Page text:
I'll Bite

Ashley Christensen brings her food to Davidson (for one night only)

Christensen got a break between the two seatings to relax for a minute.
Christensen got a break between the two seatings to relax for a minute. Kathleen Purvis

When is dinner at Kindred not dinner at Kindred? When Joe and Katy Kindred turn over their Davidson restaurant to Raleigh’s Ashley Christensen for a special night to celebrate her new cookbook, “Poole’s: Recipes and Stories From a Modern Diner” (Ten Speed Press, $35).

That’s not a bad thing, though. A few of the best Kindred touches – warm pans of milk bread, inventive cocktails and Katy Kindred’s solid wine selections – were still in place Monday night for two seatings of a menu that featured Christensen’s recipes cooked by Joe Kindred’s staff.

Watching the turn between the 6:30 and 8 p.m. seatings (my spot was in the second) was a Who’s Who of Charlotte food fans, from fanatical cooks Betty Lee and Jennifer Lover (an occasional Observer contributor) leaving after the first seating to Dr. Dan Murrey and Charlotte magazine contributor Cat Carter arriving with groups of friends for the second.

It wasn’t cheap (dinner and a book logged in at $125) but it was five fantastic courses that included wine and cocktails. One friend (I’ll protect her, since she has a lot of chefs as friends) swore it was the best meal she has ever had in Charlotte. Me? Best is an impossible concept, but I’ll say it was very good.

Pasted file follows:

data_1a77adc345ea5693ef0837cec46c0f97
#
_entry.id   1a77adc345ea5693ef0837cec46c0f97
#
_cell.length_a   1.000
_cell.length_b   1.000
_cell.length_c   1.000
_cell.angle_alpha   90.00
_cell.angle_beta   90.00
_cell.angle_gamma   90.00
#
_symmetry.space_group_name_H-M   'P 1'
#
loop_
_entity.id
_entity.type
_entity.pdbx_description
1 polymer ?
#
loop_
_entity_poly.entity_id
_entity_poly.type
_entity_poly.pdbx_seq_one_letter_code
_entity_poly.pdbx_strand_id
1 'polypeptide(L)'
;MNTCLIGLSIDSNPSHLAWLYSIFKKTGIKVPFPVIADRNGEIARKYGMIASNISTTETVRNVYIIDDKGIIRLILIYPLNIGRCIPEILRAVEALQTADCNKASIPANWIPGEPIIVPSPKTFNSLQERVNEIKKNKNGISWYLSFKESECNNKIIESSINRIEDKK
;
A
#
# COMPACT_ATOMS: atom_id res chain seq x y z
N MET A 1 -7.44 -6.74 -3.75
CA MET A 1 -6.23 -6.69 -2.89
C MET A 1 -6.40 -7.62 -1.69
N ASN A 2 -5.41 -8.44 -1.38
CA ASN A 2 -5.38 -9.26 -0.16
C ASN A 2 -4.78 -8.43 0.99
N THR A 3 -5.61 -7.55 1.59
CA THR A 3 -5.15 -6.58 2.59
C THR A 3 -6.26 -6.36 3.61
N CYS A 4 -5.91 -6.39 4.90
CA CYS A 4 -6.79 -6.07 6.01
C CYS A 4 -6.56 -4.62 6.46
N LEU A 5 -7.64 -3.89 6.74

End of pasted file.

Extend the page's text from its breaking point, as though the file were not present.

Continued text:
The lineup: Watermelon and avocado (sounds strange, but oddly satisfying) in a pool of fresh stracciatella. Deeply seared sea scallops on whipped tahini with a salsa of Castelvetrano olives (the really green, meaty ones) and crispy fried strips of artichoke. Tubes of pasta in a pecorini cheese sauce with deep-fried Brussel sprout leaves and pomegranate seeds (creamy, crispy and crunchy – check). A big piece of fried chicken schnitzel with apple and kohlrabi slaw in a buttermilk sauce with the texture of buttermilk. And finally, a huge slice of fluffy coconut cream pie that made one of my dining companions declare, “That’s a half a pie! She’s trying to kill us.”

The whole meal was an example of the kind of cooking that’s scoring points right now: Instead of pretentious, it’s home-style with thoughtful touches and simple ingredients presented with polish. It’s the kind of cooking that has earned a James Beard award and multiple nominations for Christensen, who owns seven food businesses in Raleigh (Poole’s Diner, Death & Taxes, Beasley’s, Chuck’s, Bridge Club, Joule and Fox Liquor Bar), and the kind of cooking that brought Joe Kindred very close to James Beard attention last year.

For one night, anyway, Raleigh and Charlotte (and Davidson) felt a lot closer together.

Kathleen Purvis: 704-358-5236, @kathleenpurvis